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NASA Selects Space Telescope to Study Milky Way Formation
NASA Selects Space Telescope to Study Milky Way Formation

On Monday, NASA selected a proposal for a new space telescope to study the evolution of the Milky Way. The Compton Spectrometer and Imager (COSI), a gamma-ray telescope expected to launch in 2025 as the agency’s latest small astrophysics mission, will explore the recent history of star birth, star death and the formation of chemical elements in the galaxy.

By examining the gamma rays produced by radioactive atoms leftover from massive stars that exploded, COSI can map where chemical elements were formed in the Milky Way. The mission will also seek to find answers about the origin of the galaxy’s positrons, also known as antielectrons – subatomic particles that have the same mass as an electron but a positive charge.

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Thomas Zurbuchen

“For more than 60 years, NASA has provided opportunities for inventive, smaller-scale missions to fill knowledge gaps where we still seek answers,” said Thomas Zurbuchen, associate administrator for the agency’s Science Mission Directorate in Washington. “COSI will answer questions about the origin of the chemical elements in our own Milky Way galaxy, the very ingredients critical to the formation of Earth itself.”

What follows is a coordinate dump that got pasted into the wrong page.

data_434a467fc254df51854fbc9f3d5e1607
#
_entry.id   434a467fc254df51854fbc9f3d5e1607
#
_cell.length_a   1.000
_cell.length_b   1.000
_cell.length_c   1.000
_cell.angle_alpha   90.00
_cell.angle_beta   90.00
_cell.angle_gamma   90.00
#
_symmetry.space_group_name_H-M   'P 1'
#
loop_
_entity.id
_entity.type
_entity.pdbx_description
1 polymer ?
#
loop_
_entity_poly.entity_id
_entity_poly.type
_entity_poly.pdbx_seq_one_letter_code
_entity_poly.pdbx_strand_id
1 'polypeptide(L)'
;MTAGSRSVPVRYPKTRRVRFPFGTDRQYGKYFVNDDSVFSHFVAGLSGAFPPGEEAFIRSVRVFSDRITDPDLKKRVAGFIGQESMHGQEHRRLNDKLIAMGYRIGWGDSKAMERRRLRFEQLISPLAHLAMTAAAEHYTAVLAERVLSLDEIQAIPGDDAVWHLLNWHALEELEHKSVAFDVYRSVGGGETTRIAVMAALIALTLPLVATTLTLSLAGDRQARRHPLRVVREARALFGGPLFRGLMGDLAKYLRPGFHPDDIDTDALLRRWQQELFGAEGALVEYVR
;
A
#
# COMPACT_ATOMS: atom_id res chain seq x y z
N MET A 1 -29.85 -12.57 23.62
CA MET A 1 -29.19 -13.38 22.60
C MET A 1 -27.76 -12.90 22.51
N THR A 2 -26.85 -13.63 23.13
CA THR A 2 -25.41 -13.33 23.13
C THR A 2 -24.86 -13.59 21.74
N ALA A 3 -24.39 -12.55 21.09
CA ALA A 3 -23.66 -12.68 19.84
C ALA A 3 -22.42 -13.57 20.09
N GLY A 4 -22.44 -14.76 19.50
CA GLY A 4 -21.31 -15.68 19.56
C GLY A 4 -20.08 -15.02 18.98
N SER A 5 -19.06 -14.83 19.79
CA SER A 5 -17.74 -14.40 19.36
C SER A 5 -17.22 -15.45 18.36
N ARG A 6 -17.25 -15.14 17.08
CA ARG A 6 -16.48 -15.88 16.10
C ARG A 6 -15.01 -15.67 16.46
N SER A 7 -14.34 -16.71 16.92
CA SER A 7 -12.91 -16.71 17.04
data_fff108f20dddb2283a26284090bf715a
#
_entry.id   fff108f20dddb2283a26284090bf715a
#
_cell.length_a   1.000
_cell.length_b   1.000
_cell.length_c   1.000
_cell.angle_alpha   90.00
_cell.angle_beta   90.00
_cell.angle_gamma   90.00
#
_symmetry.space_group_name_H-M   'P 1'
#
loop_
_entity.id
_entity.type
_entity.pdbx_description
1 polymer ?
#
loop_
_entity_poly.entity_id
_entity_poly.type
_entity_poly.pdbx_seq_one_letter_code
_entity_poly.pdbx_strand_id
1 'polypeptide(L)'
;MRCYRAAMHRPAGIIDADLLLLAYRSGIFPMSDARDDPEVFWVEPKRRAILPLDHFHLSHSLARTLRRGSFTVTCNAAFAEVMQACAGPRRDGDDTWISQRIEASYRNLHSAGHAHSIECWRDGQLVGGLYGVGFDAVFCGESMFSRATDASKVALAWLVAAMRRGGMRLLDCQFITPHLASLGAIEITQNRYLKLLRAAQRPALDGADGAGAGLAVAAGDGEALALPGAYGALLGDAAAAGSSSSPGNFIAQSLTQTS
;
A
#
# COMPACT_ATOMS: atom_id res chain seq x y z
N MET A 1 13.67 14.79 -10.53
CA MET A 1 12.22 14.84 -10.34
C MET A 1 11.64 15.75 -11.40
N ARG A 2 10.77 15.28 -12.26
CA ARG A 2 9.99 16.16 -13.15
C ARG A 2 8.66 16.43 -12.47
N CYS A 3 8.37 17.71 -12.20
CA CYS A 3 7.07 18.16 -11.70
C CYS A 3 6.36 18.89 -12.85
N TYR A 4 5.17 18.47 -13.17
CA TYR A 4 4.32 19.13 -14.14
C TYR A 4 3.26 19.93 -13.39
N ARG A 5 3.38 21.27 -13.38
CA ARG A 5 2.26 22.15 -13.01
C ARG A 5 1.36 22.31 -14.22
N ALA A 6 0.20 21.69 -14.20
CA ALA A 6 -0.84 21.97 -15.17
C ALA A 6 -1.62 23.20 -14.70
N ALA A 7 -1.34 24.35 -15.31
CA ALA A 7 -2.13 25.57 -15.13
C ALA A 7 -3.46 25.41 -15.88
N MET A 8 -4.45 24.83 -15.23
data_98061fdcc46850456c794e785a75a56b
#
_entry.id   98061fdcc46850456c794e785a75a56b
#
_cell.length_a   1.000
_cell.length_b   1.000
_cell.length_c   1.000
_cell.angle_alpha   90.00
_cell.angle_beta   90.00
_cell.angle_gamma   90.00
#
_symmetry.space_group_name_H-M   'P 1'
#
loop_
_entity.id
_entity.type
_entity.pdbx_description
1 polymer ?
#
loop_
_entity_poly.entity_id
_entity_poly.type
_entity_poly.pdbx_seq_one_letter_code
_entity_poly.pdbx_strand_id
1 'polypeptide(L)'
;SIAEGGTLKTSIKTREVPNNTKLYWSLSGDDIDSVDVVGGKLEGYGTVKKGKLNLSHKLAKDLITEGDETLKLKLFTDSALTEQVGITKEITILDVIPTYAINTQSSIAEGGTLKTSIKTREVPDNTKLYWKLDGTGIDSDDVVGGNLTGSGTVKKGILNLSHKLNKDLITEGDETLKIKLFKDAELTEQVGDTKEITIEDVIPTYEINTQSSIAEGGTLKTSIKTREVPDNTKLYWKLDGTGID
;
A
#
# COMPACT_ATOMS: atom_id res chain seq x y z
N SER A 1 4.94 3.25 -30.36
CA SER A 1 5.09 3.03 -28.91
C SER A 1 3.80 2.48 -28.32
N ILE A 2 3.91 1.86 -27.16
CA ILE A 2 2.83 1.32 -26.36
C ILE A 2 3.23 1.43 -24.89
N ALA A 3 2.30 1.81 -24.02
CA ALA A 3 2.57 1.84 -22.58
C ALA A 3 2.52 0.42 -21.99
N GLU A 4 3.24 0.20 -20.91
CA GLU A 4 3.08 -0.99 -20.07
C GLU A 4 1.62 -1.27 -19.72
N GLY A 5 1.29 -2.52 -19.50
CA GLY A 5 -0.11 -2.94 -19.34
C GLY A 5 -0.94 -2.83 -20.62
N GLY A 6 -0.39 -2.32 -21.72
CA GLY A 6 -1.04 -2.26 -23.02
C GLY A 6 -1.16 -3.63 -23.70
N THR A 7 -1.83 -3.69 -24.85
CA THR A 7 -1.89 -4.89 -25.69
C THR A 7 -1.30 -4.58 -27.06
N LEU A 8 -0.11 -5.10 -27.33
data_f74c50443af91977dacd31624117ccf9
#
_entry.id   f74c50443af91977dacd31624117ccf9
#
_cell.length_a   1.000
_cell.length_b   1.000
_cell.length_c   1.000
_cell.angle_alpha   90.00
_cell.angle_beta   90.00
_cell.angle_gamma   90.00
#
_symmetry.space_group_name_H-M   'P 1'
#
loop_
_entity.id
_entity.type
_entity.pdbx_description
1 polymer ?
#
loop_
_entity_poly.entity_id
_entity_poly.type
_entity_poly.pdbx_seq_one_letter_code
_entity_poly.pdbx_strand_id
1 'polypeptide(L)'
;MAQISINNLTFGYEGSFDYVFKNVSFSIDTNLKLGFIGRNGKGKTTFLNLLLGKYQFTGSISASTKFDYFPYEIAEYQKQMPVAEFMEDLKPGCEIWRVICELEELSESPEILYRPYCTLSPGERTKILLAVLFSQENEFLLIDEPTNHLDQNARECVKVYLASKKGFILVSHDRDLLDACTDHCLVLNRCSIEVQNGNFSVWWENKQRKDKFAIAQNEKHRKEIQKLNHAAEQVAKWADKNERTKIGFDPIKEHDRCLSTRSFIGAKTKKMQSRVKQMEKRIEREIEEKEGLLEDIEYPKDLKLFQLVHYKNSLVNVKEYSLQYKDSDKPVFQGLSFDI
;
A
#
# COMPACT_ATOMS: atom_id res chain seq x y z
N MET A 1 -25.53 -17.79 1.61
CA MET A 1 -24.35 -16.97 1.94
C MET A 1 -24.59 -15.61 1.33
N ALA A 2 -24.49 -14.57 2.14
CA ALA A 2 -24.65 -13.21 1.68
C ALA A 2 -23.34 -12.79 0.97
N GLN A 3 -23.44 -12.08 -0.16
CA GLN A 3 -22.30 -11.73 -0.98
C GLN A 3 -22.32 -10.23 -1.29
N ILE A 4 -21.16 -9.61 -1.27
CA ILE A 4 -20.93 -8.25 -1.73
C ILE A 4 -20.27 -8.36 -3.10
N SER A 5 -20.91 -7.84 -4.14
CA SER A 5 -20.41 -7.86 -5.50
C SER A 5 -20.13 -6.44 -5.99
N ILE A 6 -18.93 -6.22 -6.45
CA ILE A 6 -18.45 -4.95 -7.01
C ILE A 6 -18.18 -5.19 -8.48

The COSI team developed its technology over decades through flights on scientific balloons. In 2016, for example, it loaded a version of the gamma-ray instrument on NASA’s 18.8 million-cubic-foot super pressure balloon, which completed its first circumnavigation of the globe with the payload onboard.

Although NASA has yet to select a launch provider for the mission, COSI’s budget will total approximately $145 million, not including launch costs. The principal investigator for the COSI is John Tomsick at the University of California, Berkeley.

As part of its Astrophysics Explorers Program, NASA selects certain applicants to conduct focused scientific investigations under the Astrophysics Division. It received 18 telescope proposals in 2019 and selected four for mission concept studies. After a detailed review of these studies by a panel of scientists and engineers, the agency gave COSI the green light for development.

Having launched more than 90 missions since 1958, Astrophysics Explorers is NASA’s oldest continuous program. Other missions managed by Explorers include the Nuclear Spectroscopic Telescope Array (NuSTAR), which is conducting a census of black holes and studying the birth of elements, and the Transiting Exoplanet Survey Satellite (TESS), which is now in operations identifying terrestrial planets in the habitable zones of nearby stars. The Cosmic Background Explorer, other Explorers program, even earned its principal investigators a Nobel Prize in 2006.

NASA Selects Space Telescope to Study Milky Way Formation

The Compton Spectrometer and Imager (COSI), a gamma-ray telescope expected to launch in 2025 as NASA’s latest small astrophysics mission/NASA







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